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‘This is an emergency.’ Erosion near I-94 in Macomb County alarming officials

Severe erosion near I-94 in Roseville is worrying officials and causing Macomb County Public Works Commissioner Candice Miller to order emergency stabilization of drain banks.
Posted at 9:43 AM, Aug 08, 2022

ROSEVILLE, Mich. (WXYZ) — Severe erosion near I-94 in Roseville is worrying officials and causing Macomb County Public Works Commissioner Candice Miller to order emergency stabilization of the drain banks.

Kim Russell shows us the erosion near I-94 that’s alarming officials

According to a press release from Miller’s office, there is continuing erosion of steep banks in the Rohrbeck Extension Drain. That’s near 13 Mile and Little Mack.

Candice Miller talks about the erosion near I-94

It reportedly drains the storm water from an approximately 3.7-square-mile area of Roseville. The Public Works office says erosion can more easily occur in parts of the Rohrbeck Extension Drain compared to other open drains in the county due to the initial construction of the freeway and sand that was used to build the embankment.

There’s two locations that are concerning officials:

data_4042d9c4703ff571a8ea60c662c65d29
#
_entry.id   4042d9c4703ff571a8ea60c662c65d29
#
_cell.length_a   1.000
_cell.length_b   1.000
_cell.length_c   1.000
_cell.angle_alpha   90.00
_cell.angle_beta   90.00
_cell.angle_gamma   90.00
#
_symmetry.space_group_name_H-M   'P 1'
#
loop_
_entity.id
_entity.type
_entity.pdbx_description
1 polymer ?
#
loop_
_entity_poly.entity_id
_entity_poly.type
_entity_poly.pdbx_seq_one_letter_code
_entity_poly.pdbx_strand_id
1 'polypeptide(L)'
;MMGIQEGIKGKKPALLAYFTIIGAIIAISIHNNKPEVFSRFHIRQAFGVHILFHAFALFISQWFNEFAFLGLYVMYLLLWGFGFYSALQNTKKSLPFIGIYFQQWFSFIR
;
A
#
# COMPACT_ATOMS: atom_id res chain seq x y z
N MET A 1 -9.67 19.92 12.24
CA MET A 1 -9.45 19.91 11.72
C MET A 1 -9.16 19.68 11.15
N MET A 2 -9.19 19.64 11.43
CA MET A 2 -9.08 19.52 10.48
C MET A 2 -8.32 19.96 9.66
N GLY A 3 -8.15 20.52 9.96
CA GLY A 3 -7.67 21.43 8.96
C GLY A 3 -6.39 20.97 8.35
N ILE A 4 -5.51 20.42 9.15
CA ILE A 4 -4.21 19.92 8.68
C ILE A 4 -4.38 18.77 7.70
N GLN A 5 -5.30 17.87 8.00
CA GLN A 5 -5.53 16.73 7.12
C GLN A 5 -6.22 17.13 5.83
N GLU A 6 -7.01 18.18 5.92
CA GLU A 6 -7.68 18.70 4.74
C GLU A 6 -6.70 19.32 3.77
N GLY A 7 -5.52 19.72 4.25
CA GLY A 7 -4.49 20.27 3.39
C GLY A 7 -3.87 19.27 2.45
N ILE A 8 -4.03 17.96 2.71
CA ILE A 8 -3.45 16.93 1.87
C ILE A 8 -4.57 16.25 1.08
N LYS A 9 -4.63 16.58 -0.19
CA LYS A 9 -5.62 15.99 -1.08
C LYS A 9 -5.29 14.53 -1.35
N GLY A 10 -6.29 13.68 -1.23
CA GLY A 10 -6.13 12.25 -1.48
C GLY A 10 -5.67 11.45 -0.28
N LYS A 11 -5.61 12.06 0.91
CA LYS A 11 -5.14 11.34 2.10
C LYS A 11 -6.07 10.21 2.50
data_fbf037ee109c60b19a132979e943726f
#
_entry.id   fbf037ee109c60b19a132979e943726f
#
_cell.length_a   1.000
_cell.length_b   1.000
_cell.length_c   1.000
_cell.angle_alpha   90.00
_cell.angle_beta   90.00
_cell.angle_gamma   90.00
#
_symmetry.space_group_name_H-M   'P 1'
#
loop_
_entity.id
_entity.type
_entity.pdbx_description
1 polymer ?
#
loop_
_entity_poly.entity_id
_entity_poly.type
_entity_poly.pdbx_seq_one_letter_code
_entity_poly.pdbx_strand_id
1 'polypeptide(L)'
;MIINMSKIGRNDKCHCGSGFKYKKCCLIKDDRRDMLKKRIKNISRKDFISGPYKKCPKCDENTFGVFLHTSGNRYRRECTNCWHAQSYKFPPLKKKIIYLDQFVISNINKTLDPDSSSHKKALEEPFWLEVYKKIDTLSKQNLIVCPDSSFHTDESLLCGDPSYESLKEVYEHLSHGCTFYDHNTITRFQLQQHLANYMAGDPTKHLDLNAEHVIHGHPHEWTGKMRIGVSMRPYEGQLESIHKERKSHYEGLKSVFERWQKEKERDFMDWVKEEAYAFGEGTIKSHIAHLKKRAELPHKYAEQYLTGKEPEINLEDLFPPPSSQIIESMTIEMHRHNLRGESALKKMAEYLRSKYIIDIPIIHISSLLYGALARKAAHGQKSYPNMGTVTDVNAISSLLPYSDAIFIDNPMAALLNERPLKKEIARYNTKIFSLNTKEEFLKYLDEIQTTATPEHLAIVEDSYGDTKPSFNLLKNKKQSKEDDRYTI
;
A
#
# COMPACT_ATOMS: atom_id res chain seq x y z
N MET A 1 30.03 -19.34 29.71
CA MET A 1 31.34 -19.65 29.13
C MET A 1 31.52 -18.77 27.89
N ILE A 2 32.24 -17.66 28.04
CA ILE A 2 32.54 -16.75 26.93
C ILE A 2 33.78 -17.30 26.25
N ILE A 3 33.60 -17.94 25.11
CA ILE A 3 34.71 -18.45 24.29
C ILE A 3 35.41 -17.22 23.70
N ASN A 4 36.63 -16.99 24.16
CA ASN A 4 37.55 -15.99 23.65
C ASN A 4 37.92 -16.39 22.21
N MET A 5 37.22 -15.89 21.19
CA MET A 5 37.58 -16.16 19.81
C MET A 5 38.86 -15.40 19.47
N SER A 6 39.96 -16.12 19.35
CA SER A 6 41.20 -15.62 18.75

• The bank located just east of Little Mack, approximately one-quarter mile north of 13 Mile Road, and only about 20 yards from the right shoulder of westbound I-94.
  • The bank located south of 13 Mile Road, west of Little Mack, approximately 25 yards from the right shoulder of westbound I-94.
Erosion
Erosion

“This is an emergency,” Miller said in a press release. “Even though we’ve had drought conditions, we’ve seen these banks erode approximately 6 feet in some spots just in the past few months. We’re concerned that very heavy rains could accelerate that erosion.”

The concern is that if this issue is not addressed, the erosion could reach the right should of I-94 and cause a potential collapse of the shoulder or lanes.

Macomb County Public Works has reportedly reached out to a contractor to help stabilize the eroding banks. Work could begin as soon as this week.

“We need to fix it, quick,” Miller said in a press release. “A collapse of the freeway would cost millions of dollars to repair, let alone the huge disruption it would cause for commuters and the flow of commerce.”